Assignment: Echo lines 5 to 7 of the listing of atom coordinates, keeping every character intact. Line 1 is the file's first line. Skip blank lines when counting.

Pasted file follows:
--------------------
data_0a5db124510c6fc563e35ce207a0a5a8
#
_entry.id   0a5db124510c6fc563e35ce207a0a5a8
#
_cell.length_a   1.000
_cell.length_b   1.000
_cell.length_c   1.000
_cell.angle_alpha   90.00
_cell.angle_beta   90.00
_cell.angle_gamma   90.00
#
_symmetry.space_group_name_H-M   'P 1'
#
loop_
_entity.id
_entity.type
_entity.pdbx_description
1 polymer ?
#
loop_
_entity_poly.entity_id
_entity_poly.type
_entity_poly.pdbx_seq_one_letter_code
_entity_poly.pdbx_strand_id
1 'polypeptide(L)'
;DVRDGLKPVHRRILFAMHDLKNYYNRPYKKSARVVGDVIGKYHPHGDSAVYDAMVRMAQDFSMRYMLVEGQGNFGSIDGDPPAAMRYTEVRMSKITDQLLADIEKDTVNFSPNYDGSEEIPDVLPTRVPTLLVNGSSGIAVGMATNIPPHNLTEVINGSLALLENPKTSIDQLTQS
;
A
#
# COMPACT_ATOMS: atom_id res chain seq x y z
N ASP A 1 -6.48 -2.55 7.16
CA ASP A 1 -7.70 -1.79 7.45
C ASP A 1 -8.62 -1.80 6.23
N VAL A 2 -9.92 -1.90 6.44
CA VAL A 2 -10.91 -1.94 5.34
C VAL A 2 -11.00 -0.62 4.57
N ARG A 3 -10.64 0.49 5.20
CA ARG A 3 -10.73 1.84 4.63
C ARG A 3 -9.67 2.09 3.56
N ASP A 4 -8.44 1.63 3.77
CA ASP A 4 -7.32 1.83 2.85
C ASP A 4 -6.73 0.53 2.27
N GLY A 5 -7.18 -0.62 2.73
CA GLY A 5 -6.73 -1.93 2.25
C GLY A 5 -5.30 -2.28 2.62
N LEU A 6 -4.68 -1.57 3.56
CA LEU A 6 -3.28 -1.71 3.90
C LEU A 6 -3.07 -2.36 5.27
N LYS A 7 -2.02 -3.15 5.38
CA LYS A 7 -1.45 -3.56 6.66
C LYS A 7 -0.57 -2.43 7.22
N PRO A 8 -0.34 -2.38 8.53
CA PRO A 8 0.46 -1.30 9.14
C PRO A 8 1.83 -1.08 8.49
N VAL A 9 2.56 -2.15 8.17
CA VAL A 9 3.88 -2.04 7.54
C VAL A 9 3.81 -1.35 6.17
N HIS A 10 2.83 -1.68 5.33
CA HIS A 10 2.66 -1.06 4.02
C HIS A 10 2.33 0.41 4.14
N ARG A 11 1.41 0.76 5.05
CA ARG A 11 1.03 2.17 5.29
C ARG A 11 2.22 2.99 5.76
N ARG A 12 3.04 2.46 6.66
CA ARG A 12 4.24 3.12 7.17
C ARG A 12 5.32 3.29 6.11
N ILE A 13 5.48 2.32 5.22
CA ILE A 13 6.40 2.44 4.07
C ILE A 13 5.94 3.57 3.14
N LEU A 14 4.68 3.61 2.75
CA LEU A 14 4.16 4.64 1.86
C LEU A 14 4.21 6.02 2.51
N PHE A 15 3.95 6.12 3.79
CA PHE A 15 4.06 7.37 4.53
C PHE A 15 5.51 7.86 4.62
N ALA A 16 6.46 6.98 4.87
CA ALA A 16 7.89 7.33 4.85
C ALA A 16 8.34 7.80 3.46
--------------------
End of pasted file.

_cell.length_a   1.000
_cell.length_b   1.000
_cell.length_c   1.000